With the judging in place along with a creative setup, organizers turned to the 18 invited riders to give them as much say as possible in the competition format during semifinals. Several options were tabled during a riders meeting on Friday morning and after some discussion between Contest Director Liam Griffin and the riders a jam format was chosen with true overall judging, meaning there would be no scores out of 100, just a rank from first to last. As the finals would be televised there wasn’t much room to play with different formats since the best of three runs using a 100-point system is practically made for TV—compared to a jam where riders drop in any order they want, as much as they want, it’s easy to understand for anyone watching on NBC April 12.
Even with the more relaxed jam for semifinals that let riders continue to experiment with different runs instead of trying to perfect a routine, most riders didn’t start really turning it on until finals. That’s when, on his first run, Taylor Gold threw down his winning line that included a frontside air, double Michalchuk, frontside 540 roast beef, indy spine transfer, wallride to method out, 50-50 to 180 out, switch Michalchuk, to Cab 1080 chicken salad.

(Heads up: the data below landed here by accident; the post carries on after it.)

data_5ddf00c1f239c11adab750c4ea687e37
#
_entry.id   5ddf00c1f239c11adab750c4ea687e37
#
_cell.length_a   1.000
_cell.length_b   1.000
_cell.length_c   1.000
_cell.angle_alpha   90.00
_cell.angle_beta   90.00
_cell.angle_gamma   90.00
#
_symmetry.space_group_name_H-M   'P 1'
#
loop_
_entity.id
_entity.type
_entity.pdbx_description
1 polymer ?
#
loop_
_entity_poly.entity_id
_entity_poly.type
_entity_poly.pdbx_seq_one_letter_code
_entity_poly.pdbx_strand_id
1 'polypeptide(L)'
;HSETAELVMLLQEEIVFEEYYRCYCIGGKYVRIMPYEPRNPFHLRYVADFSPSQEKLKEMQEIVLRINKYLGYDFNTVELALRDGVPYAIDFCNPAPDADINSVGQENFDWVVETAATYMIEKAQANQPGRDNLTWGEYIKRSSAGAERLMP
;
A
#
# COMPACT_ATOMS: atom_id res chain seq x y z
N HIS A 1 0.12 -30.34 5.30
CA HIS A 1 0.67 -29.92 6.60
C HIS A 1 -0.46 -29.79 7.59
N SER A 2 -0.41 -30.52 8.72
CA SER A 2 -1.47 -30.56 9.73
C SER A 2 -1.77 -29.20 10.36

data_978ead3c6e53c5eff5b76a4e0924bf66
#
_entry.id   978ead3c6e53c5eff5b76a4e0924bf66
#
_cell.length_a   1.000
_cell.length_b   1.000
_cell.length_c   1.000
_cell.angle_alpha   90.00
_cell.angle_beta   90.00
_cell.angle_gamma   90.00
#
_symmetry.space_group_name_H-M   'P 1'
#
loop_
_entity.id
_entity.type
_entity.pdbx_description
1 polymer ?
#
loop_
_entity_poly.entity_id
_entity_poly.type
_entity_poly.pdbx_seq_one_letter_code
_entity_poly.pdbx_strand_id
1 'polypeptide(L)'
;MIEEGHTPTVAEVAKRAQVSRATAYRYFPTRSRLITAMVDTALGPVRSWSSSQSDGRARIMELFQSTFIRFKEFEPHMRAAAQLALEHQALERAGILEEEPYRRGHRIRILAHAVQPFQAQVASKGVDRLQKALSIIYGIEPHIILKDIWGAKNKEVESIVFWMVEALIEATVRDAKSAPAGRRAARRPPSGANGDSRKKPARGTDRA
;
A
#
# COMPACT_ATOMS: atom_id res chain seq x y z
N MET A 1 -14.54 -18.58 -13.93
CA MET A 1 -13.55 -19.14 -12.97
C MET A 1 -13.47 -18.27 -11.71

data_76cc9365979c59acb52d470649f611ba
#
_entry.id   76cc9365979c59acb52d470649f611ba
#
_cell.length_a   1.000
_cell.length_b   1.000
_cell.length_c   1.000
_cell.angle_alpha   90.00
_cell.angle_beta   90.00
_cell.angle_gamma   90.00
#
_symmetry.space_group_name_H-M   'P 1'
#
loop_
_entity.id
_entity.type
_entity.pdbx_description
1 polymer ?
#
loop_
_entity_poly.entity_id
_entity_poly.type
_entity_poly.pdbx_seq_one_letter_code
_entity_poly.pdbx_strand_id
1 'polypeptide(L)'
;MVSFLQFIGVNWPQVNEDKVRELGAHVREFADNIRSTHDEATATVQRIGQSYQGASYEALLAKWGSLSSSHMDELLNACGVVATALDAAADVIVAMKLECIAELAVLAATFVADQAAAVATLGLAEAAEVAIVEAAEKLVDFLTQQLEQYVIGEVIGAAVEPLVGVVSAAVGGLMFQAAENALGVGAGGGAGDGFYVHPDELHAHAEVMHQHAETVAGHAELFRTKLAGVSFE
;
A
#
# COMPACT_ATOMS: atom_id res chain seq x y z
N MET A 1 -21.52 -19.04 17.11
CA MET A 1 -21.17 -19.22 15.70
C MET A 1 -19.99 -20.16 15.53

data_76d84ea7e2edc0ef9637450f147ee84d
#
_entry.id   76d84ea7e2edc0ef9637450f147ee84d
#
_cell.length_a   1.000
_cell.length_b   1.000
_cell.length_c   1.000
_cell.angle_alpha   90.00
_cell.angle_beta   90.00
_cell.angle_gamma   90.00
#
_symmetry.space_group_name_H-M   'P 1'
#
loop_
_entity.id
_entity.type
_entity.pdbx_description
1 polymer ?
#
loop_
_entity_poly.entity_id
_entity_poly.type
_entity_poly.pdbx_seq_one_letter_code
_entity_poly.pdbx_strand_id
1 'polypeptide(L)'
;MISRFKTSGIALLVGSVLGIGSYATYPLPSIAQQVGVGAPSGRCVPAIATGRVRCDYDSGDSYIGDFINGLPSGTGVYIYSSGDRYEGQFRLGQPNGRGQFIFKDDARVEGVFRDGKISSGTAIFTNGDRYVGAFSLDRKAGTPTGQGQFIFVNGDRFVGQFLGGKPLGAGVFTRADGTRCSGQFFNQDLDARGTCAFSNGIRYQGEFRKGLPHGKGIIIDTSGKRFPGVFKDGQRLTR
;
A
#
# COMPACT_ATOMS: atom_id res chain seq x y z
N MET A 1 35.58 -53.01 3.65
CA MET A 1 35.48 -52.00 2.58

For those of you keeping count, that’s eight tricks that Taylor did. In a regular pipe contest where pipes are around the same length, riders get around five or six hits. That’s because riders usually drift so far down the pipe but in the double pipe they were forced to go more straight up the wall if they wanted to transfer the spine. Some riders like Greg Bretz got as many as 10 hits in.
Chase Josey picked up second place, which came as little surprise to anyone who watched him ride during practice as quickly figured out the pipe. Chase has been working hard on the contest circuit this year, trying for a spot on the US Olympic team, and winning the Burton US Open qualifying event at Seven Springs, Pennsylvania but couldn’t find a major podium before the Double Pipe. In semifinals he was looking just as strong as the only rider to throw a backside wallride to Michalchuk out.